Located northwest of Syracuse, New York, and south of Lake Ontario is Onondaga Lake. The lake is five miles (8 km) long and a mile (1.5 km) wide, and is reported to have a maximum depth of 63 feet (19 metres). It is said to be the home of a creature called Oggie. The traditions of the Onondagas and Iroquois, indigenous peoples of the region, indicate that a creature has lived in Onondaga Lake for centuries. However, the lake has a long history of being polluted from being used for sewage disposal and then was used for the disposal of the run-off from Oswego’s Nine Mile Island nuclear power facility, which discharged its waste directly into a river that feeds straight into Onondaga Lake. Today Onondaga Lake is considered by the Environmental Protection Agency to be one of the most polluted lakes in the United States. It is this polluted water that supposedly gave birth to the monstrous creature known as Oggie. One of the more popular urban myths involving the origin of Oggie was from 1972 when a boy scout returned from a camping trip with a salamander. When the boy eventually lost interest in the creature the parents released in into the sewer from where it ended up in the lake and was immediately immersed in pollutants. This then mutated the salamander to a monster. In 1977 a cub scout troop reported a dragon-like creature swimming in the lake. Some sightings have described it as an alligator. Oggie has become a local celebrity and appears in the area’s annual Halloween festivities as a large fibre-glass statue on parade.
How likely is it? Well, this is a report on the quality of the lake water:
Onondaga Lake water quality continues to improve in response to reductions in nutrient loading from the Metro wastewater treatment plant. However, the 2006 Lake conditions demonstrate the effect of a wet year on nutrient loading. Nonpoint source phosphorus input to the Lake increased in 2006 as a consequence of the above-normal precipitation and runoff. In response, Lake phosphorus and algal abundance showed a slight increase over 2005 conditions. Dissolved oxygen content of the Lake has increased to the point where water quality standards are now routinely met during fall mixing. Algal blooms are diminishing and cyanobacteria (blue-greens) represent a minor component of the algal community. Improvements in the Lake have allowed the beds of aquatic plants to greatly expand; this has increased the amount of nesting and nursery habitat for the warm water fish community.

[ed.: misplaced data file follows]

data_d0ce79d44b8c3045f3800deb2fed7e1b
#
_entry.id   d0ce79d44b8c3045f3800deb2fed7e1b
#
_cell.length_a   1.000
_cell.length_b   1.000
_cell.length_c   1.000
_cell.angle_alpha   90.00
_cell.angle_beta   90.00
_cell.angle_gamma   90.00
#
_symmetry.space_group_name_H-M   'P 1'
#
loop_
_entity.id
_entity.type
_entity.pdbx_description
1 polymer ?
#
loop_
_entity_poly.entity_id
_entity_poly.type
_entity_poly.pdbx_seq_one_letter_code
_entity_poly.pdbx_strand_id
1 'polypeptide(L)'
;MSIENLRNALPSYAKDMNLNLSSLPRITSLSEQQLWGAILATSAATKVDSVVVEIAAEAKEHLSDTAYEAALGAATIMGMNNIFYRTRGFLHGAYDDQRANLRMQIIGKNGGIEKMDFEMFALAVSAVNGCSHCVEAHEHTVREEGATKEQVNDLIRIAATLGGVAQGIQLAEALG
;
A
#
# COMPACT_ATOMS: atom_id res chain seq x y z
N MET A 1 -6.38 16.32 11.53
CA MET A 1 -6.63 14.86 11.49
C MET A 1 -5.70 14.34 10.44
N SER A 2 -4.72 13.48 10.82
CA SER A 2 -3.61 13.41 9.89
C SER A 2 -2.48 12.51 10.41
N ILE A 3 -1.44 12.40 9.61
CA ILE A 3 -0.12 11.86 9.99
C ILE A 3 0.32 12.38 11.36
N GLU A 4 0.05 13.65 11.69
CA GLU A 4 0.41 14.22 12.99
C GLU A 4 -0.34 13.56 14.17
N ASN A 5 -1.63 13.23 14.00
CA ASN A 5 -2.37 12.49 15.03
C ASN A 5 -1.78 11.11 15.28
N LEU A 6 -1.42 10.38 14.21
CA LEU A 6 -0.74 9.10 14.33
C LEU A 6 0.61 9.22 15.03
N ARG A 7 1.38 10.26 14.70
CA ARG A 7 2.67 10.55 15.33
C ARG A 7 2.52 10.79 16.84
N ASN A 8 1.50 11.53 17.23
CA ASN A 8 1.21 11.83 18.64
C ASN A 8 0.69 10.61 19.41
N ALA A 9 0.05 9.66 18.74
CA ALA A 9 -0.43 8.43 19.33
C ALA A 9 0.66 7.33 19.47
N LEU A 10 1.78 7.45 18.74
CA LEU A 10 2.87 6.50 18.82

So it sounds like things are improving for the lake but if, as is reported, mercury had been tipped into the lake, it is unlikely that anything much could survive in there. Most mercury spills kill off the fish and poison the plant life, and that would mean no food source. I think we can chalk this up to urban myth and the stuff of horror films but if anyone knows anything different please post a comment.